One of the advantages of a game line which has lasted as long as Call of Cthulhu and has maintained an excellent level of backward compatibility (7th Edition may offer the largest change, but even then you can fit conversion guidelines onto one side of a business card) is that there is an enormous amount of source material to draw on, official or otherwise, with exciting new additions to your portfolio of tricks offered up in numerous adventures or supplements.
This is also handy for Chaosium as a publisher, because it puts them in a position to sell you convenience. All they need to do is draw together a bunch of different monsters or spells together from the massive pile of adventures they were introduced in and put them between two covers, and they produce a tool that’s both handy for those with massive Call of Cthulhu collections and who don’t want to go combing them for that one spell from one scenario they vaguely half-remember, and provides a whole bunch of material which would otherwise be inaccessible for those who don’t have the money, time, or inclination to acquire all the sources these collections draw on in the first place.
The new management clearly understand this, because one of their first major supplements for 7th Edition (aside from the various Kickstarter stretch goals) is a big book of spells – so now’s a good time to take a look at that, plus the monster book whose approach it draws on.
This Cyclopean textwall is a review of the Trail of Cthulhu RPG which got way, way out of hand. I considered breaking this into several parts, but then you’d get the thing where people start commenting and responding to an earlier part when they’ve not yet read and digested the later parts, so you’re getting the whole epic in one big post.
Disdain For Derlethians
My favoured flavour of Lovecraftian RPG is and always has been Call of Cthulhu, which may partly be down to my familiarity with the system and the sheer amount of material out there for it but I think also comes down to the strength of the original design (the lack of major revisions from early editions to 6th Edition is testament to this) and the way that 7th Edition has made genuinely useful improvements to the system (along with optional systems like luck spends or pushing rolls which help dial back the swinginess of the system).
Some of the significant improvements to 7th Edition seem to be a reaction to or refinement of ideas from Trail of Cthulhu from Pelgrane Press. Trail has carved out a niche for itself as perhaps the most significant of the surprising number of “it’s Call of Cthulhu, but with a different system” games out there, and I think you can track this pre-eminence to three important factors. The first is that Pelgrane have gave Trail it a fairly substantial support line right out of the gate, whilst much of Trail‘s early run has coincided with the old regime at Chaosium being in a bit of a decline and therefore not producing so many Cthulhu products in their own right (though in fact Trail is made by arrangement with Chaosium, so they probably get their cut out of this). The second factor which made Trail stand out from the crowd comes from it being written by Ken Hite, who’s well-versed both in Lovecraftiana and in horror in general – his Nightmares of Mine is still the definitive text on horror RPGs as far as I and many others are concerned. The third factor which put Trail on the map comes from it being a Lovecraftian implementation of the GUMSHOE system by Robin Laws, which unlike most systems people try to convert Call of Cthulhu to is designed from the ground up to support investigative RPG play.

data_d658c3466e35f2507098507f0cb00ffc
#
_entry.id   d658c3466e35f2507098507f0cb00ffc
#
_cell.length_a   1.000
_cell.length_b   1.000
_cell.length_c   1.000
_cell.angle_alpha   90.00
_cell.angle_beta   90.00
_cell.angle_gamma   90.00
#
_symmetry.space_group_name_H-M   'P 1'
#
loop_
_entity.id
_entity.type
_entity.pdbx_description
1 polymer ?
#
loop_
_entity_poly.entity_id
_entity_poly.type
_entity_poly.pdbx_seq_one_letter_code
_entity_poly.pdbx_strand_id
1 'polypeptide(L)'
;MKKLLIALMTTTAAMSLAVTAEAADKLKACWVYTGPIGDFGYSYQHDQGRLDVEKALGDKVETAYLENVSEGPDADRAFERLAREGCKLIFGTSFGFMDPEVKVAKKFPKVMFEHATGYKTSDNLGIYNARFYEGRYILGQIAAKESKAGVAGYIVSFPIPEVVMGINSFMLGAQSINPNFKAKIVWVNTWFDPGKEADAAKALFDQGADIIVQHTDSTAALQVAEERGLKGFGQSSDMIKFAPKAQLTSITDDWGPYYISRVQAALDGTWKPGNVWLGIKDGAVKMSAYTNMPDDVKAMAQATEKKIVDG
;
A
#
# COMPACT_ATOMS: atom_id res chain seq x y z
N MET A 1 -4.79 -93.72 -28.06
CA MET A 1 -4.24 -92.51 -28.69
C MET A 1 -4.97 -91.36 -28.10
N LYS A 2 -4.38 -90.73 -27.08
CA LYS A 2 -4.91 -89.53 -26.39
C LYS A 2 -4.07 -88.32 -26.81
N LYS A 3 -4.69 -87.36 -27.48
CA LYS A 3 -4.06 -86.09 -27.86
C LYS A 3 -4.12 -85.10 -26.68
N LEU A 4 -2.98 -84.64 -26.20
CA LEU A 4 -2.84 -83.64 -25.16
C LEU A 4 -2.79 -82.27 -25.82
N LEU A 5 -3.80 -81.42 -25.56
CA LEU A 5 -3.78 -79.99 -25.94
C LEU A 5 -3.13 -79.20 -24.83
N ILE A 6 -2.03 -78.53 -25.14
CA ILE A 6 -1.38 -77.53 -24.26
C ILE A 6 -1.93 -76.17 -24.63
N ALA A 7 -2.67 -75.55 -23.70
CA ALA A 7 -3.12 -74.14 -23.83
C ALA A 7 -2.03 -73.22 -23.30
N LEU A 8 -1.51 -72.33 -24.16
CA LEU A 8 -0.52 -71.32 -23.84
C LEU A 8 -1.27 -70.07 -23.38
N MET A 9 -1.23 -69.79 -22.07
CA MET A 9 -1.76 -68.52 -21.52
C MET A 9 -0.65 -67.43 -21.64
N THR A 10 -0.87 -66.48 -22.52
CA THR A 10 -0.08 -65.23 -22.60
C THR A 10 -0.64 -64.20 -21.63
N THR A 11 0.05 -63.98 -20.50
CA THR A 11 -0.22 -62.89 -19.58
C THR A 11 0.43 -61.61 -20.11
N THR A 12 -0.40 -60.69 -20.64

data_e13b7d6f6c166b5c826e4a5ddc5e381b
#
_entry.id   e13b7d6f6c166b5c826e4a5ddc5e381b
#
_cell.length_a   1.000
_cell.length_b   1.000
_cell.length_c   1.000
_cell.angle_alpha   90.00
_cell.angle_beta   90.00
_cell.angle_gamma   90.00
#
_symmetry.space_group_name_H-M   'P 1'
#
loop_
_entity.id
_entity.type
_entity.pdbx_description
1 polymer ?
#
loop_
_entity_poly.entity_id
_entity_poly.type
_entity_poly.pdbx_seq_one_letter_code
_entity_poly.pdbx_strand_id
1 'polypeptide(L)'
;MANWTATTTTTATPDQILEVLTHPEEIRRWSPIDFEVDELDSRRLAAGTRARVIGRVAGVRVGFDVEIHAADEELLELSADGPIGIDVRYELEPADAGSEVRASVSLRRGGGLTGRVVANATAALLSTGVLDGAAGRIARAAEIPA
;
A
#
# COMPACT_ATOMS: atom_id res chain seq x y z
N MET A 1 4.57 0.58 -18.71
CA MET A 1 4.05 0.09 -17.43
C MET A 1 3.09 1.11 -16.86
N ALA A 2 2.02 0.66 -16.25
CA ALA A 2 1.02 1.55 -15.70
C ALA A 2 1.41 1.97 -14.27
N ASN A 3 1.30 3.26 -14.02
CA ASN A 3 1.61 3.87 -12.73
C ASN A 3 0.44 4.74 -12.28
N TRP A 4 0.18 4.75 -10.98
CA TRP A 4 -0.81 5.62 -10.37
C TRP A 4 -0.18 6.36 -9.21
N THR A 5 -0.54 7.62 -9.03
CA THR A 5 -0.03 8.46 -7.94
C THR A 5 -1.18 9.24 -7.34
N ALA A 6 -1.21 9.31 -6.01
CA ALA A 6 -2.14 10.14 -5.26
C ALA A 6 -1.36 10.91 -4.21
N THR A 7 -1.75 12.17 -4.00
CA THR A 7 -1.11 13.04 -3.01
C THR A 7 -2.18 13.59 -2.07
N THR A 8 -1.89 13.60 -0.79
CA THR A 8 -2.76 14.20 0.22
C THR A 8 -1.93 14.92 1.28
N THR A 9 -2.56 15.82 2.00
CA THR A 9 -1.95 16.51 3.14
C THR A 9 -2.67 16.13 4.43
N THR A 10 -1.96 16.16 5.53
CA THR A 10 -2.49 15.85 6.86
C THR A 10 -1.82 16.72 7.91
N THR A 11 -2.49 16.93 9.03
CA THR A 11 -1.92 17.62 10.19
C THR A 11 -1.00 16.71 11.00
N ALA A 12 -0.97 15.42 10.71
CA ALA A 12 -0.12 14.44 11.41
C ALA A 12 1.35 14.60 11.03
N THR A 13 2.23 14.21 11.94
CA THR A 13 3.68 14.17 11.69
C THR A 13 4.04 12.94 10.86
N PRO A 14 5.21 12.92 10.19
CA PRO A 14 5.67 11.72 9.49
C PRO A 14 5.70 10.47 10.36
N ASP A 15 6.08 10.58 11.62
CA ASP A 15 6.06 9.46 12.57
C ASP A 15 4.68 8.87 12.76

That said, I resisted trying out Trail for a long time. There is an irrational part of me which largely rejected it because it’s named after August Derleth’s absolute worstCthulhu Mythos story, an incredibly repetitive “novel” lashed together from a set of short stories which are outright mutually contradictory – and not contradictory in a cool, evocative cosmic horror sort of way so much as a “this is a massive display of basic authorial incompetence” sort of way. Hite seems to have this enjoyment of Derleth which is weirdly uncharacteristic of someone who is even remotely discerning in terms of their reading material – tastes do vary, but there is such a thing as objectively bad writing and Derleth’s Trail is living proof of that – though Hite at least admits that his is not the majority opinion.